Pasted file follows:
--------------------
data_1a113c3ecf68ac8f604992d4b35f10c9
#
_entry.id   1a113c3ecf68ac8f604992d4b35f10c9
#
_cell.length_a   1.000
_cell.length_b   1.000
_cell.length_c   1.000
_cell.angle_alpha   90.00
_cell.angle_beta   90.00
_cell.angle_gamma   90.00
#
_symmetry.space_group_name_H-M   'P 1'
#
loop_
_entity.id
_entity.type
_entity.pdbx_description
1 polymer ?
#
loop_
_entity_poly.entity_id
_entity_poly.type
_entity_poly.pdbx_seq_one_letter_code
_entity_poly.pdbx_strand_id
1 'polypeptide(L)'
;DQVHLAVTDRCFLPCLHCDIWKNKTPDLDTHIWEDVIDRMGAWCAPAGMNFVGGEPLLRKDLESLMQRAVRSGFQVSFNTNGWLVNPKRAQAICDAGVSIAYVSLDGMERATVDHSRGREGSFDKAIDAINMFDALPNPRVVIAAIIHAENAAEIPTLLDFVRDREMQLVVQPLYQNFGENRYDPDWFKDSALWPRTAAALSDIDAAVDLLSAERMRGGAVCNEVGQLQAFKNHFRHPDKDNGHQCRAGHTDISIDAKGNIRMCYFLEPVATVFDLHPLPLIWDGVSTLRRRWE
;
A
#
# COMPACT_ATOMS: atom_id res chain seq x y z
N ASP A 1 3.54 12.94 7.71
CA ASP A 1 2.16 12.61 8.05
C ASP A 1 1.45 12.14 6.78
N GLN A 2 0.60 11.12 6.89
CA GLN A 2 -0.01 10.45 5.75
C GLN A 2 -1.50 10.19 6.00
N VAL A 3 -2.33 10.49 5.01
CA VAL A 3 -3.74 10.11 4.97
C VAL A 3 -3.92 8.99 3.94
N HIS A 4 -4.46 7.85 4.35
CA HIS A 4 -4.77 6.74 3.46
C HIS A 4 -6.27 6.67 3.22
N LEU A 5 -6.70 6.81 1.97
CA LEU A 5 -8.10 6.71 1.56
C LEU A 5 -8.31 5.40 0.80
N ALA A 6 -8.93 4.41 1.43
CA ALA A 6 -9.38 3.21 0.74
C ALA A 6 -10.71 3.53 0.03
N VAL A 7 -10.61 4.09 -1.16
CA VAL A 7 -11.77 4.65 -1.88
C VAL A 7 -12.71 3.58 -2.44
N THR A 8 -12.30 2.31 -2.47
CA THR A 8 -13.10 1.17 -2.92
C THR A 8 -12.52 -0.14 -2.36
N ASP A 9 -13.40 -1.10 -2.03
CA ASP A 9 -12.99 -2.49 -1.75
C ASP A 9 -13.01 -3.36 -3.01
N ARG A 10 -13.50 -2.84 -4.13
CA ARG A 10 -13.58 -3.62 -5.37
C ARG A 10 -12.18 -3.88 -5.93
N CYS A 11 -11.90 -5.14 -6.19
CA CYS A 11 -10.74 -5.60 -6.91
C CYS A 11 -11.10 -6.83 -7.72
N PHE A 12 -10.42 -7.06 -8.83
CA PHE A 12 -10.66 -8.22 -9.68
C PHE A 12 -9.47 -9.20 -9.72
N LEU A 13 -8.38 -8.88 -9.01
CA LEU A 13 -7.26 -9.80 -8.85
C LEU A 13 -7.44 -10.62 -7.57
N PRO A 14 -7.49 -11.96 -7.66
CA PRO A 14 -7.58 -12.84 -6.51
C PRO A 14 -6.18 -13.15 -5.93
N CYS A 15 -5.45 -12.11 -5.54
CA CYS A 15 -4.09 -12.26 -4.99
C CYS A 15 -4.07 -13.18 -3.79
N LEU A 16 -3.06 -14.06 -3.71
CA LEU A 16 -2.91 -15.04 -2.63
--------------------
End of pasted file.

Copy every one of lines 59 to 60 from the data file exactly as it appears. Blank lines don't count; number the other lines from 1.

CA ARG A 10 -13.58 -3.62 -5.37
C ARG A 10 -12.18 -3.88 -5.93